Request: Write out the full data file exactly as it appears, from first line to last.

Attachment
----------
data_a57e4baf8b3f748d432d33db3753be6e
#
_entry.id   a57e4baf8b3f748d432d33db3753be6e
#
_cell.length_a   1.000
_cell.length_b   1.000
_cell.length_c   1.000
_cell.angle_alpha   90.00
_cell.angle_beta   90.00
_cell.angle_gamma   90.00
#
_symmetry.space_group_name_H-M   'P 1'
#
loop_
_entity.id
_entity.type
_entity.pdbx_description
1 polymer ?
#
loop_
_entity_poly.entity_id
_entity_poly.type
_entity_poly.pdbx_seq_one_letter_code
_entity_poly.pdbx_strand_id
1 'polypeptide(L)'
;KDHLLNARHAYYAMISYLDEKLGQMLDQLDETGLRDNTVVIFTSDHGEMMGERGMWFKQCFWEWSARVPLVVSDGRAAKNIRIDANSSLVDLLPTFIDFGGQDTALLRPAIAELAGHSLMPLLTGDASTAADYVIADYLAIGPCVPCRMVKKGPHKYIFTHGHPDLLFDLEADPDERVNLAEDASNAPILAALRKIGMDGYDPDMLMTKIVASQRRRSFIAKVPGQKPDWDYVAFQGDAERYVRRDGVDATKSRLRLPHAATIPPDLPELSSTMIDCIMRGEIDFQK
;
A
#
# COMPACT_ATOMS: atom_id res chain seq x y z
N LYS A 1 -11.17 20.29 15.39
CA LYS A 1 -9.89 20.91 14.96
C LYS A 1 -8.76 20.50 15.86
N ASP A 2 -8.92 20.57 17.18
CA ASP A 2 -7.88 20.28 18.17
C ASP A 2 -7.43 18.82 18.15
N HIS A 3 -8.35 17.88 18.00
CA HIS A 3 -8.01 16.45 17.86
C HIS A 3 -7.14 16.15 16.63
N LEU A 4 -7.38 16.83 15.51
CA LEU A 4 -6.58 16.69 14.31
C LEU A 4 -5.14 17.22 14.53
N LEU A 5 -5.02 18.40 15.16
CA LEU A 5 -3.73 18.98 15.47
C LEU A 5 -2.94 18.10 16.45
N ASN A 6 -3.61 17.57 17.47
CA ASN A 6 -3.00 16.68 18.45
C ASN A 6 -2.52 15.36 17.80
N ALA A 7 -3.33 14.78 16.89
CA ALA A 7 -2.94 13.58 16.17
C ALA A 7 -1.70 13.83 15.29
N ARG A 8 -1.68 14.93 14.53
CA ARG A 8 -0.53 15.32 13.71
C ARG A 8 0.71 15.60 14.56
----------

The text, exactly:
data_a57e4baf8b3f748d432d33db3753be6e
#
_entry.id   a57e4baf8b3f748d432d33db3753be6e
#
_cell.length_a   1.000
_cell.length_b   1.000
_cell.length_c   1.000
_cell.angle_alpha   90.00
_cell.angle_beta   90.00
_cell.angle_gamma   90.00
#
_symmetry.space_group_name_H-M   'P 1'
#
loop_
_entity.id
_entity.type
_entity.pdbx_description
1 polymer ?
#
loop_
_entity_poly.entity_id
_entity_poly.type
_entity_poly.pdbx_seq_one_letter_code
_entity_poly.pdbx_strand_id
1 'polypeptide(L)'
;KDHLLNARHAYYAMISYLDEKLGQMLDQLDETGLRDNTVVIFTSDHGEMMGERGMWFKQCFWEWSARVPLVVSDGRAAKNIRIDANSSLVDLLPTFIDFGGQDTALLRPAIAELAGHSLMPLLTGDASTAADYVIADYLAIGPCVPCRMVKKGPHKYIFTHGHPDLLFDLEADPDERVNLAEDASNAPILAALRKIGMDGYDPDMLMTKIVASQRRRSFIAKVPGQKPDWDYVAFQGDAERYVRRDGVDATKSRLRLPHAATIPPDLPELSSTMIDCIMRGEIDFQK
;
A
#
# COMPACT_ATOMS: atom_id res chain seq x y z
N LYS A 1 -11.17 20.29 15.39
CA LYS A 1 -9.89 20.91 14.96
C LYS A 1 -8.76 20.50 15.86
N ASP A 2 -8.92 20.57 17.18
CA ASP A 2 -7.88 20.28 18.17
C ASP A 2 -7.43 18.82 18.15
N HIS A 3 -8.35 17.88 18.00
CA HIS A 3 -8.01 16.45 17.86
C HIS A 3 -7.14 16.15 16.63
N LEU A 4 -7.38 16.83 15.51
CA LEU A 4 -6.58 16.69 14.31
C LEU A 4 -5.14 17.22 14.53
N LEU A 5 -5.02 18.40 15.16
CA LEU A 5 -3.73 18.98 15.47
C LEU A 5 -2.94 18.10 16.45
N ASN A 6 -3.61 17.57 17.47
CA ASN A 6 -3.00 16.68 18.45
C ASN A 6 -2.52 15.36 17.80
N ALA A 7 -3.33 14.78 16.89
CA ALA A 7 -2.94 13.58 16.17
C ALA A 7 -1.70 13.83 15.29
N ARG A 8 -1.68 14.93 14.53
CA ARG A 8 -0.53 15.32 13.71
C ARG A 8 0.71 15.60 14.56